Economic sentiment in most international regions worsened over the course of 2019, which we believe sets a low bar for non-U.S. equities heading into 2020. Manufacturing data continued to weaken, yet consumers held up relatively well. We see reasons for optimism that are underpinned by policy moves. The European Central Bank has resumed a measured program of quantitative easing, and the U.S. Federal Reserve is lowering interest rates while China and Japan continue to provide ample liquidity. In past cycles, increasing money supply has supported stock values after a several-month lag, with the manufacturing sector picking up soon after. If we do not see a hardening of the U.S.-China trade tensions, this could be the case again.
Europe: Valuations in the United Kingdom and Europe are attractive, particularly compared with U.S. equities (as indicated in the chart). European stocks are at 50-year lows vs the U.S., which has represented a good entry point the last two times performance dispersions became this extreme. Near-term risks in Italy are contained for now with a new moderate government in place. Fiscal stimulus is being discussed within the EU, which would be a clear positive. Brexit remains a wild card with Prime Minister Boris Johnson calling for December elections after his initial Brexit deal was rejected by Parliament and the EU granted an extension for a deal until the end of January.
European Equities Are Historically Cheap
Relative performance (in basis points) between European and U.S. stocks
Asia: Japan, China and emerging markets are very dependent on progress in trade talks. A positive trade resolution should cause the U.S. dollar to weaken, which would most benefit emerging markets. How Beijing deals with the protests in Hong Kong and the ongoing trade standoff will provide important signs of where the global economy and equity markets are headed. Geopolitical risks are a constant but can represent opportunity for investors.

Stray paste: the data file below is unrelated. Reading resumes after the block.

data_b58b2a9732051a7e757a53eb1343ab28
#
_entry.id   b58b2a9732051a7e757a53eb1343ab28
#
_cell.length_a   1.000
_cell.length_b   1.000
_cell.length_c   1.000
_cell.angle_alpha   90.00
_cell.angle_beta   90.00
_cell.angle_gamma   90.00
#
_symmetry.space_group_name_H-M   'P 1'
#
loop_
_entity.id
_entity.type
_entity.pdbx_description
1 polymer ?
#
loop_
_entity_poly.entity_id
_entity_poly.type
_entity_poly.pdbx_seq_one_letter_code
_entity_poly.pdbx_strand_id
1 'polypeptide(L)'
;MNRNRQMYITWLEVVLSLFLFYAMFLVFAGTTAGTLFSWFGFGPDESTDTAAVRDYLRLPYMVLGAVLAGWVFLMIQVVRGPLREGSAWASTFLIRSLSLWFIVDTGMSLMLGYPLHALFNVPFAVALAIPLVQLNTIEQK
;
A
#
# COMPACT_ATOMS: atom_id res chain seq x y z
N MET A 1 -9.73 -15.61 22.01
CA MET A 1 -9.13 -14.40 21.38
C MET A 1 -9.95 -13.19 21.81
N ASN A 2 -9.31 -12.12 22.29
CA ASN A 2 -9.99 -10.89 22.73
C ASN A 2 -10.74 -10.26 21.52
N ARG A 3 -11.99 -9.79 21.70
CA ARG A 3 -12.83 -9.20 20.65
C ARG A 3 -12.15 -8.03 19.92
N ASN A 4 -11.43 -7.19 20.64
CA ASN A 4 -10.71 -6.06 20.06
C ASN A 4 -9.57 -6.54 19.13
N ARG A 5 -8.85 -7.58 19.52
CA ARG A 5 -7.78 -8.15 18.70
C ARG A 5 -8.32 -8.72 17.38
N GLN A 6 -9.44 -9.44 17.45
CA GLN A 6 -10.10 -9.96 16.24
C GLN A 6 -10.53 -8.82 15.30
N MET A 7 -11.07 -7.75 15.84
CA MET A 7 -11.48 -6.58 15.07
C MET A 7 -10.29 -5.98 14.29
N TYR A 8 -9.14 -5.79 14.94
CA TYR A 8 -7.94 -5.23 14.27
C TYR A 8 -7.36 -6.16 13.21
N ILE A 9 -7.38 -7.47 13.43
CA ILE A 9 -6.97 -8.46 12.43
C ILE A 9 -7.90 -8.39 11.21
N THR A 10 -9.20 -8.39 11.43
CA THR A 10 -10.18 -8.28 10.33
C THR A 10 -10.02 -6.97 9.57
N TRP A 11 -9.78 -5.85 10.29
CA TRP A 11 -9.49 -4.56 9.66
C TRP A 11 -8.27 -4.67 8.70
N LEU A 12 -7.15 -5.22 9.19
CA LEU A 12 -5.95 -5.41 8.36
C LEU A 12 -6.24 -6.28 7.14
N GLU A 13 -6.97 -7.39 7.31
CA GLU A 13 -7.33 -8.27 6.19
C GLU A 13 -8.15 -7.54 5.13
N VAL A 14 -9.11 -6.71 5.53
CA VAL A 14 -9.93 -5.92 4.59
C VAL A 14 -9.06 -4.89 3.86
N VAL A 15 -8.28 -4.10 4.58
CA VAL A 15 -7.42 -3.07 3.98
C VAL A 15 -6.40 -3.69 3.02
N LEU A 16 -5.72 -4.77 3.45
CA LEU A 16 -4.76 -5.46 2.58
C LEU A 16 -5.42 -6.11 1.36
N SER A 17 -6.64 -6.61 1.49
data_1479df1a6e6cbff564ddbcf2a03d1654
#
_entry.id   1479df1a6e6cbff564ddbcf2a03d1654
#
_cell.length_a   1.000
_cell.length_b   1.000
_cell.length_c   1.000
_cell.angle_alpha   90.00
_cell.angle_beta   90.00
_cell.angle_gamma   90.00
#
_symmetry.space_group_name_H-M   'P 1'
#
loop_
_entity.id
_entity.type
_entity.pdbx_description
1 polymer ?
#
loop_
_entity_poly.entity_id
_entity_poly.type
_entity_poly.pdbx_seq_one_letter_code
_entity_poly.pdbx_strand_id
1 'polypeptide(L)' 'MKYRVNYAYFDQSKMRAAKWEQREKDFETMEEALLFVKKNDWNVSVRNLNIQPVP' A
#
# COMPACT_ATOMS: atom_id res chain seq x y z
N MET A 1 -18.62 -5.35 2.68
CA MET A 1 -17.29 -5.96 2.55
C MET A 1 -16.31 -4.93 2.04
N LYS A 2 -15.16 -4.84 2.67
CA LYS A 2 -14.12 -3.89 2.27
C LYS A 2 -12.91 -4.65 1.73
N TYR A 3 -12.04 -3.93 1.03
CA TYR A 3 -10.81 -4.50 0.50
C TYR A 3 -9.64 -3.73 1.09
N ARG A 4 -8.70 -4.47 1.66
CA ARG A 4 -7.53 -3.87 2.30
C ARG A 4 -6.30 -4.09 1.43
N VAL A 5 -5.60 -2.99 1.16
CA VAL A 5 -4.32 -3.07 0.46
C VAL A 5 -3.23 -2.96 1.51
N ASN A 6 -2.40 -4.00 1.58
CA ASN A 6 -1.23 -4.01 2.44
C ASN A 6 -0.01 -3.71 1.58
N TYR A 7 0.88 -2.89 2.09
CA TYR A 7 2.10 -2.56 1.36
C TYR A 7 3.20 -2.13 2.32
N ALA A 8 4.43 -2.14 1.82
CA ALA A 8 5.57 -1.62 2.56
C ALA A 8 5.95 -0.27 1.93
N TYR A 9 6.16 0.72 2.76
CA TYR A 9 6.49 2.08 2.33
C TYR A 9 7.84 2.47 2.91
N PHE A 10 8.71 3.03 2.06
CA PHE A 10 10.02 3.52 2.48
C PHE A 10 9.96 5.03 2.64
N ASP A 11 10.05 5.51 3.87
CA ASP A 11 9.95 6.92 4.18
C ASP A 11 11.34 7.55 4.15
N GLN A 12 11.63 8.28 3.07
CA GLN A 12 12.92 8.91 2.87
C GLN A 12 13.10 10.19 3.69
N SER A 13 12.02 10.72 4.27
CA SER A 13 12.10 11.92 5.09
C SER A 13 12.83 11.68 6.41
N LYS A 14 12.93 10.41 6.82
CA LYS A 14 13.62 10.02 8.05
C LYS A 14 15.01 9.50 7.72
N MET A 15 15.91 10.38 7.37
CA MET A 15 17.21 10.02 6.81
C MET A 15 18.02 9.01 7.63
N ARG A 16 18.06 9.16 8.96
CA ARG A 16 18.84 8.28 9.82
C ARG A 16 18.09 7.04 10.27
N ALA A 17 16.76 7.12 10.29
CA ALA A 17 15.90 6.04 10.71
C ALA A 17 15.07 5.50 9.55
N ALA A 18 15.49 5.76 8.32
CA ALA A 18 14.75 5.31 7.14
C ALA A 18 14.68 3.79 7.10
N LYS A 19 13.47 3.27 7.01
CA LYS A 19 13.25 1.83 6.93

Growth in the Slow Lane
Cautious Optimism Amid Change
Looking Beyond the U.S.
Shifting the Global Balance
Uncertainty on the Horizon
How Infrastructure Is Evolving
Royce Investment Partners
Positive Signs for Small-Caps
Resilient Growth, Despite Risks
The S&P 500 Index is an unmanaged index of 500 stocks that is generally representative of the performance of larger companies in the U.S.
The Federal Reserve Board ("Fed") is responsible for the formulation of U.S. policies designed to promote economic growth, full employment, stable prices, and a sustainable pattern of international trade and payments.
“Print” As a noun, refers to the publication of a price or economic data point.
A credit spread is the difference in yield between two different types of fixed income securities with similar maturities, where the spread is due to a difference in creditworthiness.
Moat refers to a defensive boundary that’s difficult to cross; an obstacle to invasion.
The yield curve is the graphical depiction of the relationship between the yield on bonds of the same credit quality but different maturities.
Inverted yield curve refers to a market condition when yields for longer-maturity bonds have yields which are lower than shorter-maturity issues.
The European Central Bank (ECB) is responsible for the monetary system of the European Union (EU) and the euro currency.
The European Union (EU) is an economic and political union established in 1993 by members of the European Community. The EU now comprises 28 countries after its expansion to include numerous Central and Eastern European nations.
"Brexit" is a shorthand term referring to the UK vote to exit the European Union.
Emerging markets (EM) are nations with social or business activity in the process of rapid growth and industrialization. These nations are sometimes also referred to as developing or less developed countries.
The MSCI World Index is an unmanaged index of large- and mid-cap common stocks across 23 developed market countries.
The MSCI USA Index is is an unmanaged index of common stocks designed to broadly and fairly represent the full diversity of business activities in the United States.
Capital expenditures (Capex) , also called capital spending, is an amount spent by a company to acquire or upgrade productive assets (such as buildings, machinery and equipment, vehicles) in order to increase the capacity or efficiency of a company for more than one accounting period.